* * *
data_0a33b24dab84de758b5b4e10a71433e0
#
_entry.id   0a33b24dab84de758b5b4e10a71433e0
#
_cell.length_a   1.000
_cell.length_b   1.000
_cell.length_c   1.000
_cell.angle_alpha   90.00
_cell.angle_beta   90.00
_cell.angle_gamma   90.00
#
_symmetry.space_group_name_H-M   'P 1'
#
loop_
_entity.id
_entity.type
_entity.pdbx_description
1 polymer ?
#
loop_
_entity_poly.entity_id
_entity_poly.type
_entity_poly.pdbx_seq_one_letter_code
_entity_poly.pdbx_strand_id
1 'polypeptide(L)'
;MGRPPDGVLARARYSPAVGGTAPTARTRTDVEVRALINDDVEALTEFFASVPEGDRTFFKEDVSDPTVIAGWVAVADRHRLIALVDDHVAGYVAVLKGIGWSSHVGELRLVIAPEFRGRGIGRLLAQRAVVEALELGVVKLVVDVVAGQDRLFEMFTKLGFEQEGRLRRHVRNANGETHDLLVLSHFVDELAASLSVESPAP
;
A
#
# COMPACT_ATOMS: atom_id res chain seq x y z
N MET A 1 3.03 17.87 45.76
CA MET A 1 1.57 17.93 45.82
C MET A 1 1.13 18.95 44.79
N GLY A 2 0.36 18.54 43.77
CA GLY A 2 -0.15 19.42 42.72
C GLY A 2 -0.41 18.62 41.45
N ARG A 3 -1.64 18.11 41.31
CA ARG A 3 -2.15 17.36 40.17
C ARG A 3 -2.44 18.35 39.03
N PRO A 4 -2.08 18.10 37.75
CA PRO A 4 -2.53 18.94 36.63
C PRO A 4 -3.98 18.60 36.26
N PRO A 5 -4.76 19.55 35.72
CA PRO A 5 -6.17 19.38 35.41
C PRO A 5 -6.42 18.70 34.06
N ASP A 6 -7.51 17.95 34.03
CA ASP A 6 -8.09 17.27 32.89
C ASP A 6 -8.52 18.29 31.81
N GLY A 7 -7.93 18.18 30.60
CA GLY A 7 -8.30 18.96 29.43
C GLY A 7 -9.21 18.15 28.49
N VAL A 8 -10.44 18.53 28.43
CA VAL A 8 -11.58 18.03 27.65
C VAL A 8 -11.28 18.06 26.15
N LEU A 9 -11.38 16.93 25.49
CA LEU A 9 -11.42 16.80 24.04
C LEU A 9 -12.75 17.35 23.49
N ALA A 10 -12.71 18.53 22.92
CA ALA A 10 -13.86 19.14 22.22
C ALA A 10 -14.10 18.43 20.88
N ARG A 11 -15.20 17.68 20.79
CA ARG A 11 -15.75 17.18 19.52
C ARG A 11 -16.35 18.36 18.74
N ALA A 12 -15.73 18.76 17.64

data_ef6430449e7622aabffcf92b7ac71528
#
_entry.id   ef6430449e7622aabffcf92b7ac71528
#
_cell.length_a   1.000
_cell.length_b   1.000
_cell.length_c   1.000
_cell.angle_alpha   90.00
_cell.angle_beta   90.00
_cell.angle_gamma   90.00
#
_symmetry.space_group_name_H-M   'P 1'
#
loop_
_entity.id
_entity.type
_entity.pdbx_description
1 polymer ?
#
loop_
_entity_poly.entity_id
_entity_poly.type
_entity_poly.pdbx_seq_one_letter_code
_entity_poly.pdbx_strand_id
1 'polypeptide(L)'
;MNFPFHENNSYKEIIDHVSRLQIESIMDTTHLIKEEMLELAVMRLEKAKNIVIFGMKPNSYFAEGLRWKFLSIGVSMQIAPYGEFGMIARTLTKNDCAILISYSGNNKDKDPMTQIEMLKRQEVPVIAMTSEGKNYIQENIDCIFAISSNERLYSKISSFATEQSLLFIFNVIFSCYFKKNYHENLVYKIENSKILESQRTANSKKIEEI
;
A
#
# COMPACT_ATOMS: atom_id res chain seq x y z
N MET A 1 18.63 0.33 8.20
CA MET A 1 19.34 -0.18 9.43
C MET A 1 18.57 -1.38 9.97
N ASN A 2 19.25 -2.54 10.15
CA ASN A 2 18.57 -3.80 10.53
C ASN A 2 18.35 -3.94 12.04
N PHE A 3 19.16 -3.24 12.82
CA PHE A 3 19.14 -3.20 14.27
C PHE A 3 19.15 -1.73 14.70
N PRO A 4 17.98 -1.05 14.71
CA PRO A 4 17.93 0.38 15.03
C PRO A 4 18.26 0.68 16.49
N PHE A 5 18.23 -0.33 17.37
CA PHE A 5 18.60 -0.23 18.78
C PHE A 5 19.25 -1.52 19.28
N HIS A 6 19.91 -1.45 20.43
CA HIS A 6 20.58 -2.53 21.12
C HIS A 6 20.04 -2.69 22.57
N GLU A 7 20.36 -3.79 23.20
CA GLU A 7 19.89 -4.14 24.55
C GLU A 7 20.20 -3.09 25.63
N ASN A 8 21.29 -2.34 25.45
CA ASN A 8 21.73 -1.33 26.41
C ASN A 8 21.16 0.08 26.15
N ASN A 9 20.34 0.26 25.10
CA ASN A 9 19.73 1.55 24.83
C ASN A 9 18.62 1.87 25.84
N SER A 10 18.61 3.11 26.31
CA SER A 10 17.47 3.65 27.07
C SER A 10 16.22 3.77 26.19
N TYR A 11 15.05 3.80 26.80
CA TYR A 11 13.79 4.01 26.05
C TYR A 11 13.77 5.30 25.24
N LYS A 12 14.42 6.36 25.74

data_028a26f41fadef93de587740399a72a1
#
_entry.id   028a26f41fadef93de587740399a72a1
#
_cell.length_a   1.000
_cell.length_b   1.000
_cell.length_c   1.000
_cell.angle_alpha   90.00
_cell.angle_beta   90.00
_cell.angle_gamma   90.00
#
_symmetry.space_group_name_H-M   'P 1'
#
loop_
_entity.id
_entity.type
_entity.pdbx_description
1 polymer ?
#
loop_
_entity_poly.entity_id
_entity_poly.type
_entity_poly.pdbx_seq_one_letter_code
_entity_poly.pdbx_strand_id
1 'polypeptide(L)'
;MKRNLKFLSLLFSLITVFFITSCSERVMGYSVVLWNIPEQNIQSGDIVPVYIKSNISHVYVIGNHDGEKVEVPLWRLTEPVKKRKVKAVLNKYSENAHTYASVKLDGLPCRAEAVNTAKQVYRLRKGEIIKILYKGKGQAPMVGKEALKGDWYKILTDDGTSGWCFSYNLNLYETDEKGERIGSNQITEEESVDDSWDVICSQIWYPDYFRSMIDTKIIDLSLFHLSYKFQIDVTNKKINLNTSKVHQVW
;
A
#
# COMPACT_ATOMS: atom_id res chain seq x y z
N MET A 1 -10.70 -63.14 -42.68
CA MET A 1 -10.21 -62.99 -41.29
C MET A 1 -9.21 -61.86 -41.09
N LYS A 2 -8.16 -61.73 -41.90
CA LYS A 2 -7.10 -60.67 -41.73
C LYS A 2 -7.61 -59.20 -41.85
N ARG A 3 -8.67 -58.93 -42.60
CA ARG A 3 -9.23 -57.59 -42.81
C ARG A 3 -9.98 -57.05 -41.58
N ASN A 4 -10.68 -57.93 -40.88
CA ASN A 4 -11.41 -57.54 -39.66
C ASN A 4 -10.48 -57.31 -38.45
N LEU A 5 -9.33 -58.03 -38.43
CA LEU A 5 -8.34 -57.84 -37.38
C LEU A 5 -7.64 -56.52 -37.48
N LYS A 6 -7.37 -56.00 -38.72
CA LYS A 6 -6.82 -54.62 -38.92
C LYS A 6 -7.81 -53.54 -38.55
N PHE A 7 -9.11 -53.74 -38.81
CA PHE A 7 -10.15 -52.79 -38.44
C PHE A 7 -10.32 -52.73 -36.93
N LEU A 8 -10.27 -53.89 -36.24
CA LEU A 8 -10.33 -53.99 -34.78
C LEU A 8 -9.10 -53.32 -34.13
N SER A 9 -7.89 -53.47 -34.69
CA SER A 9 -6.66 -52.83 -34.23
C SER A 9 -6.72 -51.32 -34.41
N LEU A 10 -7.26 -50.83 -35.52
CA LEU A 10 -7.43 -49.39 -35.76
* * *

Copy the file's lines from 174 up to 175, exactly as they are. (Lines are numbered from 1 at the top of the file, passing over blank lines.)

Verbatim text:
N LYS A 6 -7.37 -56.00 -38.72
CA LYS A 6 -6.82 -54.62 -38.92